Choosing a Language
In many fields of programming, the choice of language is quite open... even interpreted languages are often acceptable!
But with voxels? Let's do a quick exercise, shall we...
The Scaling Problem
- Grab a calculator (we ain't monsters here)!
- Think of how far into the distance you want to 'see', in meters/voxels.
- Type that number into the calculator.
- Double the number once.
- Multiply the number, by itself, twice.
- Look at the result.
- Try this again, from step 2, with some other numbers...
Alternatively, you can use the formula
D is the initial number from step 2.
Unless you keep the range of the active volume very small (on the order of
256³), you will quickly realize that there is a scaling problem: Increasing the size of the volume will consume cubically more and more memory, making computations horrendously expensive.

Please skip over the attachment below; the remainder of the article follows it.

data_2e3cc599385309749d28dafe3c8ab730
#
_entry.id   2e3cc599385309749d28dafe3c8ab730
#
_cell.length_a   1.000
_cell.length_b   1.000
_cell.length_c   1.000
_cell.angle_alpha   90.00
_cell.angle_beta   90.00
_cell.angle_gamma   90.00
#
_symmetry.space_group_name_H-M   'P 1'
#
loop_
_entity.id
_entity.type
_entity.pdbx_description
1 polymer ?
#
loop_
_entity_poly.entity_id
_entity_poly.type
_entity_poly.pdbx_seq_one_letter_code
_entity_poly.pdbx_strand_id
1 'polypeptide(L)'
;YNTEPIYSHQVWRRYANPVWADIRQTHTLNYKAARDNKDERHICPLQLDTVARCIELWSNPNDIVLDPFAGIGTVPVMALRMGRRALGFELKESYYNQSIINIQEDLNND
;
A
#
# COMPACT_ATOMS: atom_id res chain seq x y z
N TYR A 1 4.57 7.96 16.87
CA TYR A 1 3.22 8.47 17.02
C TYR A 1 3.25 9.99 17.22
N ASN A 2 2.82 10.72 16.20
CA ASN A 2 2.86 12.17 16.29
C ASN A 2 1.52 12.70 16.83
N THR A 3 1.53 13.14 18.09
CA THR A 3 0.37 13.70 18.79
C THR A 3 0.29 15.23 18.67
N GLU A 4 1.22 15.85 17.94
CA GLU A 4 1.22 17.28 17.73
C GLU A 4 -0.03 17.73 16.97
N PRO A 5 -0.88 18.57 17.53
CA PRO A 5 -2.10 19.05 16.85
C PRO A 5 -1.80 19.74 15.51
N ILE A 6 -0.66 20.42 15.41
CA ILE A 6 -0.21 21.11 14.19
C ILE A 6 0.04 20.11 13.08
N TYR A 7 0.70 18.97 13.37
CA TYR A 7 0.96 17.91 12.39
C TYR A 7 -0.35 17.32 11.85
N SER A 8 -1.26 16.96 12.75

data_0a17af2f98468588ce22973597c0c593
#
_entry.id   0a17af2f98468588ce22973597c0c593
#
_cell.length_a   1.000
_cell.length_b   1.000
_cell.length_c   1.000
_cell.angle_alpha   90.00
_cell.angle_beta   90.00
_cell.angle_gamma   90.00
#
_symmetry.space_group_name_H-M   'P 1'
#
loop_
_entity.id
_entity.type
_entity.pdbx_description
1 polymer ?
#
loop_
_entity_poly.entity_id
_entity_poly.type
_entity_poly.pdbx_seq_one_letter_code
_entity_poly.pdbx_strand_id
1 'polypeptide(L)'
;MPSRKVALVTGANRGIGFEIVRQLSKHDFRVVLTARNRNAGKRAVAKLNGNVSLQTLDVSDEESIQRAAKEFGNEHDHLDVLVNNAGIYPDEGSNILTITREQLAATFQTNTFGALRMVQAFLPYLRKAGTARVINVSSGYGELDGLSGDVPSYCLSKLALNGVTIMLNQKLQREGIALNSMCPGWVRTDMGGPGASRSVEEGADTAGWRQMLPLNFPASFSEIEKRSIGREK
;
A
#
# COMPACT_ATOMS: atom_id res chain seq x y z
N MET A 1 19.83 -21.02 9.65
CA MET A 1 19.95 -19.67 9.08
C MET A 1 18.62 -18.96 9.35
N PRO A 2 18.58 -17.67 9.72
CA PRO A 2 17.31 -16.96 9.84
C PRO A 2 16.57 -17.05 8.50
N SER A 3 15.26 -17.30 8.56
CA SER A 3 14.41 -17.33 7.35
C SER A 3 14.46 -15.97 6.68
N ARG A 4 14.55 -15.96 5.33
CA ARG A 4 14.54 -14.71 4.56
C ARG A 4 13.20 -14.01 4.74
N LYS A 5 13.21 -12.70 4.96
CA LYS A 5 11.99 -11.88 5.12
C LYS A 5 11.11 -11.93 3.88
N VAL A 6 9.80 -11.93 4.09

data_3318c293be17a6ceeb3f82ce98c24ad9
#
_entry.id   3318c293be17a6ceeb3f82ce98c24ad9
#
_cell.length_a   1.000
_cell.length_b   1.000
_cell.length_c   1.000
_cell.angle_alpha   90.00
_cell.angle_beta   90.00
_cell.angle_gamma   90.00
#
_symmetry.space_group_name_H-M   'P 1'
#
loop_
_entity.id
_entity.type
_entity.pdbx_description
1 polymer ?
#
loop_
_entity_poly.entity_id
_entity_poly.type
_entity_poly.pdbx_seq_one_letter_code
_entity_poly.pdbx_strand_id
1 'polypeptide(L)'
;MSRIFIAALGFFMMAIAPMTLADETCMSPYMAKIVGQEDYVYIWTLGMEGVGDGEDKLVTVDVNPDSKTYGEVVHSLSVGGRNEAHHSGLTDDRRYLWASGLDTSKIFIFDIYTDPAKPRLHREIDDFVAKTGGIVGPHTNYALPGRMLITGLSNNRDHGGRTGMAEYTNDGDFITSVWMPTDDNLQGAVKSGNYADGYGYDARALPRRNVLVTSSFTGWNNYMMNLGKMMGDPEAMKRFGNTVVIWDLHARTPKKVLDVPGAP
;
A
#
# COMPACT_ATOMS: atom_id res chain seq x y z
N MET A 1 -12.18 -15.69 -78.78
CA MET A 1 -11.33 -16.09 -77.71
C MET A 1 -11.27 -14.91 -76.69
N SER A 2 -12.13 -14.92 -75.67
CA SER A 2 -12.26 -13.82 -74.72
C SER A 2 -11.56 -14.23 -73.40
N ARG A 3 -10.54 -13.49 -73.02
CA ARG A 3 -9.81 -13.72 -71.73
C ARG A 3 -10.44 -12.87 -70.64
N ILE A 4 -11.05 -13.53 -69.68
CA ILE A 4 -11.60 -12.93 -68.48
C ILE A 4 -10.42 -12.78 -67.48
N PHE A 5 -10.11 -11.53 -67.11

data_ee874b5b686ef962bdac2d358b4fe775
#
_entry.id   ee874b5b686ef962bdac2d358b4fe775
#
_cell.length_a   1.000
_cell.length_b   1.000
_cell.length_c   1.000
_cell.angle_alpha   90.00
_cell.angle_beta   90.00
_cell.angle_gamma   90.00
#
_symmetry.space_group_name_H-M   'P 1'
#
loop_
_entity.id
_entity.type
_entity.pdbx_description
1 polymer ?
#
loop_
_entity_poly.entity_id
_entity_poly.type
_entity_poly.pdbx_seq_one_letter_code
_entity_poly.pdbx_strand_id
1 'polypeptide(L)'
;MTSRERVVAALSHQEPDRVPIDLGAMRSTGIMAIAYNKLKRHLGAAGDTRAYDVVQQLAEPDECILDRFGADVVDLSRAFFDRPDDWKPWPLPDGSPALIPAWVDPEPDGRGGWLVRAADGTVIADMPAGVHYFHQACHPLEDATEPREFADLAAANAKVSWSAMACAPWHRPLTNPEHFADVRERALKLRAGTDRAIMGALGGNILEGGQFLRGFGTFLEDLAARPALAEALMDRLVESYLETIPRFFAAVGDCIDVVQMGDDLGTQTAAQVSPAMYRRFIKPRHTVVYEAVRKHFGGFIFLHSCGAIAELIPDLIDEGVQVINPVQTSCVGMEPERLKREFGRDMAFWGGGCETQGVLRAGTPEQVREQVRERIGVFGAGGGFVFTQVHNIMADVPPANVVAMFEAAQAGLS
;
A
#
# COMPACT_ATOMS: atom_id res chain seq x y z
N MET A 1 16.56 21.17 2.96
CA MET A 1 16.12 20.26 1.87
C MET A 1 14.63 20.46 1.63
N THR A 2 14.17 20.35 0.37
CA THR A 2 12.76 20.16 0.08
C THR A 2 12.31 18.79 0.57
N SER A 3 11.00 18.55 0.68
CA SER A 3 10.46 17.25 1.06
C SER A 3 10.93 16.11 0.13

Requirements for performant Voxels
As such, there are some rather strong requirements when choosing a language:
- Tightly packing data, via structs and continuous arrays.
- Processing large arrays/lists of numbers at bare-metal speed.
- Creation of complex, nested, but performant, data-structures.
- No copying or cloning of data unless requested.
- Access to graphics hardware acceleration.
This effectively cuts out all languages that are interpreted1 instead of compiled; unless you are fine with a very small volume size, using these languages is not recommended for anything but higher level scripts.
While Chunking and various acceleration structures go a long way to alleviate the issues posed by interpreted and JIT'd languages, you will eventually need the ability to manage memory on both fine and large scales.
Unfortunately, all this restricts your choices to system-level languages, such as
For this guide we will be using basic
Rust; you do not need to know how lifetimes work, for now.
Storing Voxels In Memory!
Languages that are executed "from source code", such as
Just-In-Time Compiled, such as
'Normal' or 'Natural', see https://en.wiktionary.org/wiki/idiomatic.